By Mohammed Eid
CHAPEL HILL, North Carolina, USA, Jun 20 2019 (IPS) – I am a refugee, born to a refugee family. I was granted that status on the day I came into this world. I was not aware of what had happened before then. I did not fight any battle, I did not threaten anyone. I did not even choose my own race or ethnicity. I just came to this world to find myself a displaced person.
Being a refugee means, I am a stranger on every spot on this planet. Some see me as a burden on the people of the hosting country. I drink their water, I eat their food, and I breathe their air. Day after day, their resources are less and less because of me, the alien person who came from outside. Maybe that explains why I never had access to education or healthcare, and I will never have access to work in the future.
Not being welcomed at one place, my family decided to travel to another. One expulsion after another, one deportation after another, we roamed the planet looking for one spot to claim. We found none.
Very often, I felt as if we came to the wrong planet, but it was the only one. We decided to return to the place we once called home, we were stopped at a man-built wall called a border and sent to a refugee concentration camp. We were told it was a temporary solution but we learned that temporary solutions can often last forever.
The place was crowded. People had been forced into only one fifth of what once was all theirs. We were constantly threatened, bombed, displaced and even slaughtered. We felt insecure and scared but we could not go anywhere. I was upgraded from a refugee to internally displaced person (IDP). Not much change – just different words to describe the same suffering and pain.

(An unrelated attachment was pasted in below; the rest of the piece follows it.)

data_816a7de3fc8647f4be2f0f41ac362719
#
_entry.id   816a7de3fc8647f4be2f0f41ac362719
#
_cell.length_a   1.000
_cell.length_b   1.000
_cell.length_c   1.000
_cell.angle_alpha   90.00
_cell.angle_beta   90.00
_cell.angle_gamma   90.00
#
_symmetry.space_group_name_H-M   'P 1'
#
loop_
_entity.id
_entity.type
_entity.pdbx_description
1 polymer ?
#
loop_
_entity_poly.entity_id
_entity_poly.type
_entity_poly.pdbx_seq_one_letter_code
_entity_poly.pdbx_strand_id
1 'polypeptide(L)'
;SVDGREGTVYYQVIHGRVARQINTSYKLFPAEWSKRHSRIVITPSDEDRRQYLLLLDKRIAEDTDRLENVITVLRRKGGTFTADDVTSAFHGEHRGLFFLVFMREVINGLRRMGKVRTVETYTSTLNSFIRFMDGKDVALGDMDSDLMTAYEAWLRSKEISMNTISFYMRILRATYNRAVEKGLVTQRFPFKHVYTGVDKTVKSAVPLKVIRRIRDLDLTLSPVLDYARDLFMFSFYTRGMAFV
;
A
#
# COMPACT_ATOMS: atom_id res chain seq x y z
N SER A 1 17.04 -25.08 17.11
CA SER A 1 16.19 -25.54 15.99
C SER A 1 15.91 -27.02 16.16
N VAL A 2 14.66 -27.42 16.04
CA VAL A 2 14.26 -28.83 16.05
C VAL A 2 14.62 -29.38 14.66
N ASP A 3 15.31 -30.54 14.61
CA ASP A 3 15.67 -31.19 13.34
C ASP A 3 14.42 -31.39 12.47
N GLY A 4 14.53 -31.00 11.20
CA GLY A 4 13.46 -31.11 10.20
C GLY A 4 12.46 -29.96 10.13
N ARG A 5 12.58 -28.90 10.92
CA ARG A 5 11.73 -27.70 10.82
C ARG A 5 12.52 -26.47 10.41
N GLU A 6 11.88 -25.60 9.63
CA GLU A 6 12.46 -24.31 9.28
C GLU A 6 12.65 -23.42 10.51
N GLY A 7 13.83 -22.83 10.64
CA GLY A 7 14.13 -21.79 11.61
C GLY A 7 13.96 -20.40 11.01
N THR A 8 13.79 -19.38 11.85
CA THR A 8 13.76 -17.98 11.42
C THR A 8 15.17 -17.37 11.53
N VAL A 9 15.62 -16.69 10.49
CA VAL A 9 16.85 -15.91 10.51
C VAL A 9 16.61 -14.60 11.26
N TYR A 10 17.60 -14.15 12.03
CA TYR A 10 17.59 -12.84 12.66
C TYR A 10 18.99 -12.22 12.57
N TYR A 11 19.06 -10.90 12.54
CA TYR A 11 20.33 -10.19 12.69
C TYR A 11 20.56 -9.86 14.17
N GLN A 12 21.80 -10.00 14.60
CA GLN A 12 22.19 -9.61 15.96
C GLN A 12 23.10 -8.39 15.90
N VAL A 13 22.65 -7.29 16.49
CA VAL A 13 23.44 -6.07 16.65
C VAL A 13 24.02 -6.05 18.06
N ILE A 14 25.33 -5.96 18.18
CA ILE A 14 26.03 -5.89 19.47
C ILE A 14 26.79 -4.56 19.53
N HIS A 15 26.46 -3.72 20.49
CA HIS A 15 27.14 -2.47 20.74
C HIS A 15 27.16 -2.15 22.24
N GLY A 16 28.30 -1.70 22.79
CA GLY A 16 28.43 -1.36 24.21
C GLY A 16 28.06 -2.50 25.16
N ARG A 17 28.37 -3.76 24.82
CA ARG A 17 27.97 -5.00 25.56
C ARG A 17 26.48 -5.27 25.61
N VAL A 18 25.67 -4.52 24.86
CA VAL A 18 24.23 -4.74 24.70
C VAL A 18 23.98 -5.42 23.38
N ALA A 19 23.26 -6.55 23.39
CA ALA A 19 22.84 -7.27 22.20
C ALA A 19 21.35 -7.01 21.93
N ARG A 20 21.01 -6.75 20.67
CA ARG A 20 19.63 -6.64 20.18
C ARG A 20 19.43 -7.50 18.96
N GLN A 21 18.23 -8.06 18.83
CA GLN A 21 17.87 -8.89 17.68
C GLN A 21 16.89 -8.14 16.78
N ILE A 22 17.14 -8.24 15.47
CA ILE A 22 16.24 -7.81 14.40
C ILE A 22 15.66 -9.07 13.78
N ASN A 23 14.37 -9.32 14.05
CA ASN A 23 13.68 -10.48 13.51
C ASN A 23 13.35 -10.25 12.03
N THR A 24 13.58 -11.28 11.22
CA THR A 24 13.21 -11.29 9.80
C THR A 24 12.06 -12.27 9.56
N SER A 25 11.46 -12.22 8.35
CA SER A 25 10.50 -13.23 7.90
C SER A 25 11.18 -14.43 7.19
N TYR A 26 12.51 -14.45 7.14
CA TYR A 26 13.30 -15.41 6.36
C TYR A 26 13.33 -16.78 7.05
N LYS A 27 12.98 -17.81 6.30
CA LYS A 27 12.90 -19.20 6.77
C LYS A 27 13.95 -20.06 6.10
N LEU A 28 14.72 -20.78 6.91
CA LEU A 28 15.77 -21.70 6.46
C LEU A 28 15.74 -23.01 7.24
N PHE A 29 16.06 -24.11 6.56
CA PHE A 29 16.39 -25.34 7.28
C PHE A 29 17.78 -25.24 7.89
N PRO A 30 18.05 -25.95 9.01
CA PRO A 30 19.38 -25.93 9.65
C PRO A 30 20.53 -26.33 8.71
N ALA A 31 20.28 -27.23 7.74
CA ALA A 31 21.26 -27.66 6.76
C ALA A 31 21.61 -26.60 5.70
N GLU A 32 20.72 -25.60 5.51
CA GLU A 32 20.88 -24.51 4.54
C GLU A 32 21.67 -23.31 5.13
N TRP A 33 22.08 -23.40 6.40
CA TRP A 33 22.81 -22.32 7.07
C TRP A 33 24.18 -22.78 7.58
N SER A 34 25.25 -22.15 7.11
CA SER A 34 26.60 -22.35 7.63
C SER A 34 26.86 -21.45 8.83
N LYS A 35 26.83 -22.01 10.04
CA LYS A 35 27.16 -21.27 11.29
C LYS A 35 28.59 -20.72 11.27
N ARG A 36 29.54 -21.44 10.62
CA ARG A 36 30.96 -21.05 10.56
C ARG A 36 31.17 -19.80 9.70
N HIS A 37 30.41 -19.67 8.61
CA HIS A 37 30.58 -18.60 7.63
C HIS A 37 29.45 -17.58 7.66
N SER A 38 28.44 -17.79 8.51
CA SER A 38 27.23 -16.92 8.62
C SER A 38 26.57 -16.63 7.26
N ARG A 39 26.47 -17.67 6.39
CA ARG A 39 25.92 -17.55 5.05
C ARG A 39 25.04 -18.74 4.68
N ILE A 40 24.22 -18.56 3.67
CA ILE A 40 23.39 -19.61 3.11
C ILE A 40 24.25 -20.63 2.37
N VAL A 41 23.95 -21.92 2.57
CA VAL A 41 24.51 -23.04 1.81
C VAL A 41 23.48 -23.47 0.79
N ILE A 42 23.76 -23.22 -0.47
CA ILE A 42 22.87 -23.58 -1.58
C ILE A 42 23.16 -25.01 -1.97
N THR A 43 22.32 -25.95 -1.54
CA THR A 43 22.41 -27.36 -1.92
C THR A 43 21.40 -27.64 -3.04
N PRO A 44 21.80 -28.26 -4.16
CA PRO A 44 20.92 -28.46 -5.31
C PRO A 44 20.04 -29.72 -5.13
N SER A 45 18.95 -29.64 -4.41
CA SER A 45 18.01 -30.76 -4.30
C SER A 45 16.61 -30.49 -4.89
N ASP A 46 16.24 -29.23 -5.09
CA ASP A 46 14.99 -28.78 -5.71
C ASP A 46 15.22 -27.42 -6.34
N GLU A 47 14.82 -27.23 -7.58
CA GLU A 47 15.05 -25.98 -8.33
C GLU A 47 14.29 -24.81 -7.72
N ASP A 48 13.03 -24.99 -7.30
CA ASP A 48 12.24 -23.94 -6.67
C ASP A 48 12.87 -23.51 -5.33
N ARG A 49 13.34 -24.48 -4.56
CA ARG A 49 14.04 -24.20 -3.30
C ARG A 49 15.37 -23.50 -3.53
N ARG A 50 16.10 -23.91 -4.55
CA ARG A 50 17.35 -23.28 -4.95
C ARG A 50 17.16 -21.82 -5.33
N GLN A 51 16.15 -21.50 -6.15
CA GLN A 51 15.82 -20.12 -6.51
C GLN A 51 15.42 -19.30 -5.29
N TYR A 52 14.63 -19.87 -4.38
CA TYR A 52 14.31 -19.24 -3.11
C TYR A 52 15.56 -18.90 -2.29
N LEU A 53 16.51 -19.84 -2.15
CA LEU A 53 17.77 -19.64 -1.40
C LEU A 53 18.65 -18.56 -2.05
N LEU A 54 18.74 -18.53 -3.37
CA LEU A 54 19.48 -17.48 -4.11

As internally displaced people, we were assigned a monthly food package by a United Nations agency. It allowed us to survive, thanks to donors who shared their money and food with us. My childhood memories? Standing for hours in food lines, moving from one shelter to another, burying loved ones and struggling with disease and health problems.
Life for me has never been stable. Yet I have always dreamed of a place called home. I have often stood by the walls that keep us inside the camps and peeped through holes in them. What my eyes took in was another world.
I saw open space and fields. I felt the fresh breeze on my face. I imagined myself at home – in a place where I belonged to the earth, to the sky, to the rocks, to the sand, to the trees, to the hills and to the breeze. A place where I would be welcomed as a human being. To me, home is like nothing else.
[Mohammed Eid* is from Rafah Refugee Camp in the Gaza Strip.]
By Mohammed Eid